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Iron supplements may benefit the behavioral development of newborns with low birth weight
Category: General Wellness
Recent research conducted by Staffan Berglund, M.D., Ph.D., has found that giving iron supplements to smaller than usual babies may help prevent behavioral problems, reported Reuters.
The study, which was published online in the journal Pediatrics, looked at 285 infants who had a birth weights that were between 4 pounds, 7 ounces and 5 pounds, 8 ounces. At 6 months old, the subjects were either given iron supplement drops or issued a placebo.
When the subjects were 3 years old, they were given an IQ test and their parents were questioned about their children's behavior. The test subjects were also compared with 95 children who had normal birth weights. While the iron drops did not seem to have any effect on the IQ of the patients, the researchers found that the babies who were issued the placebo drops had higher rates of behavioral problems, such as reaction control, anxiety and depression.
Presently, the researchers continue to monitor the subjects to see if any cognitive issues arise. Reuters noted that previous research has indicated that iron may stunt a child's growth, but one of the study authors, Magnus Domellof, M.D., noted that he would not have any problem giving a child born under 5 pounds, 8 ounces the same dose of iron drops that the subjects were issued.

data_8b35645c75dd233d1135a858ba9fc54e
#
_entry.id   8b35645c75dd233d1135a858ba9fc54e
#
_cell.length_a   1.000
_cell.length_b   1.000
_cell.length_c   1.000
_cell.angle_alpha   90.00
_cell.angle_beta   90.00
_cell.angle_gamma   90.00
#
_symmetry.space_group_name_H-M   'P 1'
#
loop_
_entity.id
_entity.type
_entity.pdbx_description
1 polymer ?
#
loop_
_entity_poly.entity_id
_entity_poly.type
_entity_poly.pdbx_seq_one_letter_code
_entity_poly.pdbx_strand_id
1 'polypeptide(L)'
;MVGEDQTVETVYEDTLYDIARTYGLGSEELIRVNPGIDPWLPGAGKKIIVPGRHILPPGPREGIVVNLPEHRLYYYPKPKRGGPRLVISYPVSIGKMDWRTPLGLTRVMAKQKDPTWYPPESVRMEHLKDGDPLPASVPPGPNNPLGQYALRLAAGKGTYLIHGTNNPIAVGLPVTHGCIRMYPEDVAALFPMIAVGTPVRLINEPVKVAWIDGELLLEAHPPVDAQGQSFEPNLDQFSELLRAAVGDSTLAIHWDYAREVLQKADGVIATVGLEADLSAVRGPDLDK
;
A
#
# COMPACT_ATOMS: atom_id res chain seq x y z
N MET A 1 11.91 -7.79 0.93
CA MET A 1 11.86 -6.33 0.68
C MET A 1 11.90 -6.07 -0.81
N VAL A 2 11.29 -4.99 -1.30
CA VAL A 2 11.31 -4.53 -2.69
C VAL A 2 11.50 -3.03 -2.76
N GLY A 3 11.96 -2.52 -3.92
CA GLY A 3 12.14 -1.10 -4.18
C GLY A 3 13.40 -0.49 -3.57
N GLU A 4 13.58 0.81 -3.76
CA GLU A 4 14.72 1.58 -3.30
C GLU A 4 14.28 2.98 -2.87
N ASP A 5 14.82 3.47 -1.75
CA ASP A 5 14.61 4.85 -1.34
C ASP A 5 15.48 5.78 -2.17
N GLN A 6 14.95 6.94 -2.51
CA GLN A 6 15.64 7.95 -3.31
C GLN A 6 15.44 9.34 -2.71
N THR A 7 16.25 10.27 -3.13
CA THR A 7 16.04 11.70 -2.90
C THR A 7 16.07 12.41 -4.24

"The issue with these marginally low birth weight infants is, people really haven't paid a lot of attention to them, but the evidence is accumulating that they are at risk for behavioral problems and less than ideal cognitive function," Betsy Lozoff, M.D., who studies iron deficiency in newborns at the University of Michigan, Ann Arbor, told the news source.
Iron deficiency effects
According to the Centers for Disease Control and Prevention, iron comprises enzymes in our food, which are conducive for digestion and other bodily functions. When humans have an iron deficiency, which can be detected with a blood test, it can impair motor function in infants as well as cognitive function. Iron deficiency during the prenatal period may also be linked to babies being born small or early. In adults, being deficient of iron can result in fatigue, which can hamper physical movement. Iron deficiency can also delay cognitive functioning and the memory process.
Some at-risk groups for iron deficiency include young children, pregnant women and adolescent girls. This deficiency in children is usually apparent in children who are between 6 months and 3 years old. Treatment for the condition may include iron supplements or a diet that contains more iron-rich foods.
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